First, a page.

Our head of school
Nick Creach joins Seattle School for Boys as founding Head of School. Most recently, he served as Head of Middle School, teacher, and coach at Seattle Academy; prior to that, Nick was Student Life Coordinator, Grade-level Dean, teacher and Middle School Athletic Director at University Prep in Seattle, as well as teacher, coach and dorm parent at Cardigan Mountain School, a boarding and day school in New Hampshire for boys in grades 6 through 9.
Nick has had extensive experience working in an all-boys setting, witnessing the deep impact of an all-boys middle school education. Over the past 17 years, he has dedicated his career to the holistic education of middle schoolers and worked under the mantra that “kids don’t care what you know until they know that you care.”
Nick believes that kids thrive in a community that both supports and challenges them, and that a community in which kids are encouraged to align their actions to meet their values is where true growth can occur. He believes that there is a great need for an educational space in Seattle in which middle school boys can experience life through their own eyes while having the confidence and compassion to lead and care for their community. He is incredibly excited to be working with the dedicated faculty and staff at Seattle School for Boys to grow this community.
As a father to a six-year-old boy, Nick’s professional and personal interests are closely intertwined. He most enjoys spending time with his son and wife exploring new restaurants and playgrounds in Seattle, and is just beginning to share his favorite hobby, golf, with his son.
A native of the Pacific Northwest, Jerome has always been a keen learner and a proponent for experiential education. As a co-founder and the head of academics at Seattle School for Boys, he believes that boys can advance beyond the confines of traditional male socialization and toward a holistic version of themselves when provided the appropriate tools.
His drive stems from being the oldest of three children in a single-parent household. Jerome watched his mom execute financial calisthenics while she expressed love and compassion in ways that allowed him to understand the value of hard work and contribution.
Keeping these values in mind, Jerome earned a bachelor’s degree from the University of Washington and a master’s degree in teaching from Seattle University.
Currently, Jerome is a humanities teacher who is dedicated to elevating and maintaining equity in education. He believes that EQ is as important as IQ and has committed his practice to ensure that boys play an active role in their social, emotional, and cognitive development.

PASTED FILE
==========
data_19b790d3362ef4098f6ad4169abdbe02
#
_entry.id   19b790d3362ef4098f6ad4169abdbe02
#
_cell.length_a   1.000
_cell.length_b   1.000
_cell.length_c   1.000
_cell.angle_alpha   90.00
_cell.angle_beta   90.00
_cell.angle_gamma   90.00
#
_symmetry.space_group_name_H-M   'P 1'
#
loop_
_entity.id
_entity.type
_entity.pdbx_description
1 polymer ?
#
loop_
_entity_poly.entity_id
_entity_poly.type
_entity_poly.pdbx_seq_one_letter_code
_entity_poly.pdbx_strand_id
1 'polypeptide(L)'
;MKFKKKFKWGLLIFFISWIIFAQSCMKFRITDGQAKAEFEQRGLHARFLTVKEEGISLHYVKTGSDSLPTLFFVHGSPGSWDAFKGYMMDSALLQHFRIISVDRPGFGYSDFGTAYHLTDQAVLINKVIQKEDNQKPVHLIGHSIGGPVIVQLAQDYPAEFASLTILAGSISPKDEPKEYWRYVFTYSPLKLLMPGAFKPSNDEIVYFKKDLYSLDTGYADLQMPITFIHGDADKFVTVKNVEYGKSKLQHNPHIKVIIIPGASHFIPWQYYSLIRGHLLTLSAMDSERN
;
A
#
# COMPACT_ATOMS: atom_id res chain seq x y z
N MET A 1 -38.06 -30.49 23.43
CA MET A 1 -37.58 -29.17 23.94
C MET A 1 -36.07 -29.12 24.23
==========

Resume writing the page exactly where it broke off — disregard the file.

He balances his time outside of the classroom by designing neural education instructional models and experiential learning projects that align with ethnic studies and multicultural education. Jerome is a contributing member of the iNCtl (Institute for Connecting Neuroscience with Teaching and Learning) and he is also in his fourth year as an MBK (My Brother’s Keeper) Alliance mentor. Jerome continues to find many opportunities to learn and expand himself through art, basketball, book clubs, travel, and writing.
Our board of directors
Professionally, Drew is a corporate lawyer, with expertise in governance, and a CPA. After 14 years practicing at Wilson Sonsini Goodrich & Rosati and then four years as an in-house attorney at RealNetworks, she started her own practice, Avisé, SPC, where she provides legal consulting services to publicly traded technology companies. Prior to law school, Drew spent six years working as a certified public accountant, first as an auditor with Ernst & Young and then as a consultant for Levi Strauss & Co.
Drew has served on the boards of directors, including the finance committees and executive committees, of several nonprofit organizations, including Seattle Girls’ School, The RealNetworks Foundation, Child Care Resources, Climate Solutions, and Women’s Funding Alliance. She has done corporate pro bono work for many nonprofit organizations over the past 20 years.
Personally, Drew is mom to two middle school students. Watching her older child thrive at an all-girls middle school, where she was supported and encouraged through the tricky middle school years, Drew was dismayed to find that a similar educational experience was not available for her son. She worked to form Seattle School for Boys so that the boys in our community would have the opportunity to be supported, guided, and celebrated, and would in turn learn to support, respect, and honor others, regardless of gender.